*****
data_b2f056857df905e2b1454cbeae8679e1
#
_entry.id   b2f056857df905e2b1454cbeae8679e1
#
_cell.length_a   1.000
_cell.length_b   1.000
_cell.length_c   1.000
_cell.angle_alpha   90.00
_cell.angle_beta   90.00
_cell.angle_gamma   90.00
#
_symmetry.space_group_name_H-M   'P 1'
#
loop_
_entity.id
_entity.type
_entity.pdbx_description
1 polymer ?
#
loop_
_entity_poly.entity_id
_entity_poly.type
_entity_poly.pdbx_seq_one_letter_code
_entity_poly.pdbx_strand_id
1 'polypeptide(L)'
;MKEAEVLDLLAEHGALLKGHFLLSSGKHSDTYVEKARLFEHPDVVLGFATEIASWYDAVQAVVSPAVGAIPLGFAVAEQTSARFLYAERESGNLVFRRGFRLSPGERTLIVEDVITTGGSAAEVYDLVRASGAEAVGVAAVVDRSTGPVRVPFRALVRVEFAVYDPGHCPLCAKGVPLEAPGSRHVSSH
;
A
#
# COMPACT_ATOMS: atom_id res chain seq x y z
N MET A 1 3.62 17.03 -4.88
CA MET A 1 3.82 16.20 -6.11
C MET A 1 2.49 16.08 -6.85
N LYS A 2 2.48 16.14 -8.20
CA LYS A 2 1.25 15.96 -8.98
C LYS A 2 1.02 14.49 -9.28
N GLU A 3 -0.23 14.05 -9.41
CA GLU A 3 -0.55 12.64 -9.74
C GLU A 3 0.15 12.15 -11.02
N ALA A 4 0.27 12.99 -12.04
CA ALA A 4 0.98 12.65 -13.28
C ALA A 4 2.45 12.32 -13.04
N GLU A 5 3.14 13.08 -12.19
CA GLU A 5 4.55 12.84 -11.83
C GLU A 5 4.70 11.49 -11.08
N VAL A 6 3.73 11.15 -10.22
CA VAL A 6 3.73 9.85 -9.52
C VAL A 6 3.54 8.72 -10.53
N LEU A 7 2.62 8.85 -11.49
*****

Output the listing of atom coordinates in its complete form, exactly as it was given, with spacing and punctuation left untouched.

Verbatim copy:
data_b2f056857df905e2b1454cbeae8679e1
#
_entry.id   b2f056857df905e2b1454cbeae8679e1
#
_cell.length_a   1.000
_cell.length_b   1.000
_cell.length_c   1.000
_cell.angle_alpha   90.00
_cell.angle_beta   90.00
_cell.angle_gamma   90.00
#
_symmetry.space_group_name_H-M   'P 1'
#
loop_
_entity.id
_entity.type
_entity.pdbx_description
1 polymer ?
#
loop_
_entity_poly.entity_id
_entity_poly.type
_entity_poly.pdbx_seq_one_letter_code
_entity_poly.pdbx_strand_id
1 'polypeptide(L)'
;MKEAEVLDLLAEHGALLKGHFLLSSGKHSDTYVEKARLFEHPDVVLGFATEIASWYDAVQAVVSPAVGAIPLGFAVAEQTSARFLYAERESGNLVFRRGFRLSPGERTLIVEDVITTGGSAAEVYDLVRASGAEAVGVAAVVDRSTGPVRVPFRALVRVEFAVYDPGHCPLCAKGVPLEAPGSRHVSSH
;
A
#
# COMPACT_ATOMS: atom_id res chain seq x y z
N MET A 1 3.62 17.03 -4.88
CA MET A 1 3.82 16.20 -6.11
C MET A 1 2.49 16.08 -6.85
N LYS A 2 2.48 16.14 -8.20
CA LYS A 2 1.25 15.96 -8.98
C LYS A 2 1.02 14.49 -9.28
N GLU A 3 -0.23 14.05 -9.41
CA GLU A 3 -0.55 12.64 -9.74
C GLU A 3 0.15 12.15 -11.02
N ALA A 4 0.27 12.99 -12.04
CA ALA A 4 0.98 12.65 -13.28
C ALA A 4 2.45 12.32 -13.04
N GLU A 5 3.14 13.08 -12.19
CA GLU A 5 4.55 12.84 -11.83
C GLU A 5 4.70 11.49 -11.08
N VAL A 6 3.73 11.15 -10.22
CA VAL A 6 3.73 9.85 -9.52
C VAL A 6 3.54 8.72 -10.53
N LEU A 7 2.62 8.85 -11.49